In terms of market dominance in the CPAP and BiPAP arena, Philips multi-billion-dollar Respironics gambit certainly paid off. According to a 2019 survey conducted by market analysts Needham, prior to the coronavirus pandemic, Philips Respironics accounted for nearly two-thirds of the "flow generator" market, which includes CPAP and BiPAP devices. According to Needham, Philips Respironics controlled 62.8% of the market, with its next largest competitor ResMed coming in at 32.2%.

The Philips Respironics Recall

Having only two companies account for such an enormous proportion of the market (95%) for these essential and increasingly used medical devices creates the risk that problems encountered with a device or devices made my one of these dominant market players would have far-reaching implications for patient health. Unfortunately, that concern recently became a reality with Philips announcing the recall of millions of CPAP and BiPAP machines due to problems with insulation foam used in a wide range of the company's flow generator models.

On June 14, 2021, Phillips announced a global recall "for specific Philips Bi-Level Positive Airway Pressure (Bi-Level PAP), Continuous Positive Airway Pressure (CPAP), and mechanical ventilator devices to address potential health risks related to the polyester-based polyurethane (PE-PUR) sound abatement foam component of these devices."

The problem with the foam, according to Philips, is two-fold: First, the PE-PUR foam can emit toxic gases that enter the air tube, where they are inhaled by the patient. Second, the foam can deteriorate to the point where small particles of the foam also enter the air tube, where they similarly are inhaled into the patient's lungs. While there is little scientific research specifically investigating the health risks posed by inhaling actual particles of the foam (largely due to it being such an uncommon risk under most circumstances), there is a much greater body of evidence indicating the serious health risks posed by the gases produced by the PE-PUR foam.

With patients breathing only air that has passed through their CPAP or other flow generator device for anywhere from four to six hours every day, any exposure to harmful gases or solids produced by those devices is likely to be significant as well as recurring.

What Is PE-PUR Foam?

One of the great tragedies in PE-PUR foam posing a health risk to users of certain Philips CPAP and Bi-PAP devices is that the foam itself is not essential to their functioning. Although known to emit toxic gases, PE-PUR foam is still used across a number of industries for its sound-dampening qualities. For example, it is used by auto manufacturers to reduce road noise in vehicles. PE-PUR foam also is used as an insulation material when attempting to "soundproof" a room.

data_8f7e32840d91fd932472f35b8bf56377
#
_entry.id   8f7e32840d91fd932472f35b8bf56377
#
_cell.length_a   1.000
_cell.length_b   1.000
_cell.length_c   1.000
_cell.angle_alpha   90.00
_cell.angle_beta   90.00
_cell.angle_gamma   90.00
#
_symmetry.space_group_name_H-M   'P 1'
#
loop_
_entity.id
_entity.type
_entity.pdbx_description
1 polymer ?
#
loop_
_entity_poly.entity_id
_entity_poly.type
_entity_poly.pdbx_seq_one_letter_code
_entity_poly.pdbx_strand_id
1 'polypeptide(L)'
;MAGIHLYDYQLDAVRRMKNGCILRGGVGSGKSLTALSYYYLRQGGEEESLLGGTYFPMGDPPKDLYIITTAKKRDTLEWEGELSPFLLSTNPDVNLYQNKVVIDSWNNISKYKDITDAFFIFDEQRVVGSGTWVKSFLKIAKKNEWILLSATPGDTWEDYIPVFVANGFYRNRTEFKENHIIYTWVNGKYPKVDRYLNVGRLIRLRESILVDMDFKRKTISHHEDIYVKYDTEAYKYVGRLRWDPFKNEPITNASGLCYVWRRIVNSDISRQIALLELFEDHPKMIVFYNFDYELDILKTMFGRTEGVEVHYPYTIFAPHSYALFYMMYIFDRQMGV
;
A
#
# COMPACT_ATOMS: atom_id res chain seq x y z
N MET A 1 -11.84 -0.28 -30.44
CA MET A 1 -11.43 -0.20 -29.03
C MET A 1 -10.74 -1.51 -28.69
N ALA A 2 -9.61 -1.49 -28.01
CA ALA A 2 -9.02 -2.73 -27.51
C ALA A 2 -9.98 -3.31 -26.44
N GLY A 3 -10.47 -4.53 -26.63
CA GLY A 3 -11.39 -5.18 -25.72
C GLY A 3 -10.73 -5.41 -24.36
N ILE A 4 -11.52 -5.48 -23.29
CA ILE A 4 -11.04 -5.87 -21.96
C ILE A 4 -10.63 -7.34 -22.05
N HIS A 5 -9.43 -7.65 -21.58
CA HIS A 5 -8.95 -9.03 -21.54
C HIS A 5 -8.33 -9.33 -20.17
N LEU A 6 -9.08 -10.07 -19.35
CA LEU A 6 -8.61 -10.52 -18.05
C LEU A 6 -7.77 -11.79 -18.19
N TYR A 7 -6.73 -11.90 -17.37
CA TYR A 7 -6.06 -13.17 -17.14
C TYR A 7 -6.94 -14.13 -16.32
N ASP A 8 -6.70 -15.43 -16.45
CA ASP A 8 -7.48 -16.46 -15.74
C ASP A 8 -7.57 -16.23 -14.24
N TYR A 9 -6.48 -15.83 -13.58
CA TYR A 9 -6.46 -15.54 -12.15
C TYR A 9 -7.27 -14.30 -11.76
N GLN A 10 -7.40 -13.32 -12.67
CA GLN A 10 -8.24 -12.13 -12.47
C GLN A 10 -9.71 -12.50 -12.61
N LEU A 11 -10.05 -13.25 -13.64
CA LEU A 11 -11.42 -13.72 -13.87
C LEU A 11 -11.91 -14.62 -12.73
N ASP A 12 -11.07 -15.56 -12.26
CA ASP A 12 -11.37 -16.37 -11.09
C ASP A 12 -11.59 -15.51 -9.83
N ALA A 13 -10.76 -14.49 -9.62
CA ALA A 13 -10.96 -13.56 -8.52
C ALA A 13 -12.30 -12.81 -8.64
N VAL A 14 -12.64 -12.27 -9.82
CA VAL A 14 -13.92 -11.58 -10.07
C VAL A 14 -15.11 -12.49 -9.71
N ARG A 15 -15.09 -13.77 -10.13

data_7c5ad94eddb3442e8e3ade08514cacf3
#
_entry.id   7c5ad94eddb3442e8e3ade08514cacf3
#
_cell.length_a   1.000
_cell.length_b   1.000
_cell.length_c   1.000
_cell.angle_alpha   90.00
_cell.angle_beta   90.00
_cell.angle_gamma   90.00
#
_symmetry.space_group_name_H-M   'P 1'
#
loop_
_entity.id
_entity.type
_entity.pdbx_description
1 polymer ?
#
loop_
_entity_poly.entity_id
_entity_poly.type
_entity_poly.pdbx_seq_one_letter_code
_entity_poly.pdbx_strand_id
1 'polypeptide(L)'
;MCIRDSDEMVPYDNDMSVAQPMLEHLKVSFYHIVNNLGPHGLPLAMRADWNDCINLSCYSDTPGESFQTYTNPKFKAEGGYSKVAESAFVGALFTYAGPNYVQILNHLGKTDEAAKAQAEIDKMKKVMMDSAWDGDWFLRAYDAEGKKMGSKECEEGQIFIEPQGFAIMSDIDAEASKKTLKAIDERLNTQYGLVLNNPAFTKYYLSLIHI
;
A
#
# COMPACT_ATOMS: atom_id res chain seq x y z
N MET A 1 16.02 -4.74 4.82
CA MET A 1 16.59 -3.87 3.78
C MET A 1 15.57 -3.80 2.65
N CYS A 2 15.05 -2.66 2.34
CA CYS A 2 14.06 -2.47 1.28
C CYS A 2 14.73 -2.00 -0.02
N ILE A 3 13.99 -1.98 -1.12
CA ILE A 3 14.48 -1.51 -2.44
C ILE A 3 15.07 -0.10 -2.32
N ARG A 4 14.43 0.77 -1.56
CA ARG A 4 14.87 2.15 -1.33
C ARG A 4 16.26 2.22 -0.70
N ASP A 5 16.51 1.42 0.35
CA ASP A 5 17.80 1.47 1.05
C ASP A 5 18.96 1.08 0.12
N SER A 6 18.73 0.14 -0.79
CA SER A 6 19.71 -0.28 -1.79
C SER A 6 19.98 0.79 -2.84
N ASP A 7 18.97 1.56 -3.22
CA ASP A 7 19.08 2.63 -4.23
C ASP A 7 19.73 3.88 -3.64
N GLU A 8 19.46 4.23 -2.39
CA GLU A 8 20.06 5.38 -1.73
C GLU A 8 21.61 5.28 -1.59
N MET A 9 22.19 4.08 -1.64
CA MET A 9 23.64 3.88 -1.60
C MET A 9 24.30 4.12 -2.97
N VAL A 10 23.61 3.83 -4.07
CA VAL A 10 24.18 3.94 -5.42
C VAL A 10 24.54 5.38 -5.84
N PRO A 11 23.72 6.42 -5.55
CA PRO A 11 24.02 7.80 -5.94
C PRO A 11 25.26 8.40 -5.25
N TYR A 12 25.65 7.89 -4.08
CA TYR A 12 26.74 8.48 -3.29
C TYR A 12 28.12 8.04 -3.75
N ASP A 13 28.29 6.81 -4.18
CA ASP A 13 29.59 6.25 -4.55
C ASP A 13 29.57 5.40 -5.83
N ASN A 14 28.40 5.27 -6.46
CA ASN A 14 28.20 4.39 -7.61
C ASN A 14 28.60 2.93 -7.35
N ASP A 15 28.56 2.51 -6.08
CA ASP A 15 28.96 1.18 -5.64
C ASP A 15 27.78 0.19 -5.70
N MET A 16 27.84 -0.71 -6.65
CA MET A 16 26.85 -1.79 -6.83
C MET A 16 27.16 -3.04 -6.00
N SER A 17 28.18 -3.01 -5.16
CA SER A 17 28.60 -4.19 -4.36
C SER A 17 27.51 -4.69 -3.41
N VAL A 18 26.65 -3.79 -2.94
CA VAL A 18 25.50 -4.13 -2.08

In these uses, humans are extremely unlikely to inhale the toxic fumes put off by PE-PUR foam in an amount large enough to pose health concerns. However, despite the known risks, Philips chose to use PE-PUR foam in many of its CPAP and BiPAP devices as a noise-reducing material. How a giant, well-funded company like Philips could overlook the potential health risks of putting foam known to emit toxic gases into respiratory devices is one of the great still-unanswered questions surrounding the whole tragic situation.

Toxic Gases Produced by PE-PUR Foam

Two different toxic gases have been identified as emanating from the PE-PUR foam used in many of Philips' CPAP and BiPAP devices. Both of these gases are classified as Volatile Organic Compounds (VOCs) and are known to be harmful to human health.

"Lab testing performed for and by Philips has also identified the presence of VOCs which may be emitted from the sound abatement foam component of affected device(s)," Philips wrote in a June 14 notice titled Clinical Information for Physicians. "VOCs are emitted as gases from the foam included in the CPAP, BiLevel PAP and MV devices and may have short- and long-term adverse health effects."

According to Philips, the "potential risks of chemical exposure due to off-gassing include: headache/dizziness, irritation (eyes, nose, respiratory tract, skin), hypersensitivity, nausea/vomiting, toxic and carcinogenic effects."

Specifically, PE-PUR foam has been found to "outgas" two VOCs known to be hazardous to human health: dimethyl diazine and phenol. According to Philips, "VOCs may cause irritation and airway inflammation" which "may be particularly important for patients with underlying lung diseases or reduced cardiopulmonary reserve."

Dimethyl Diazine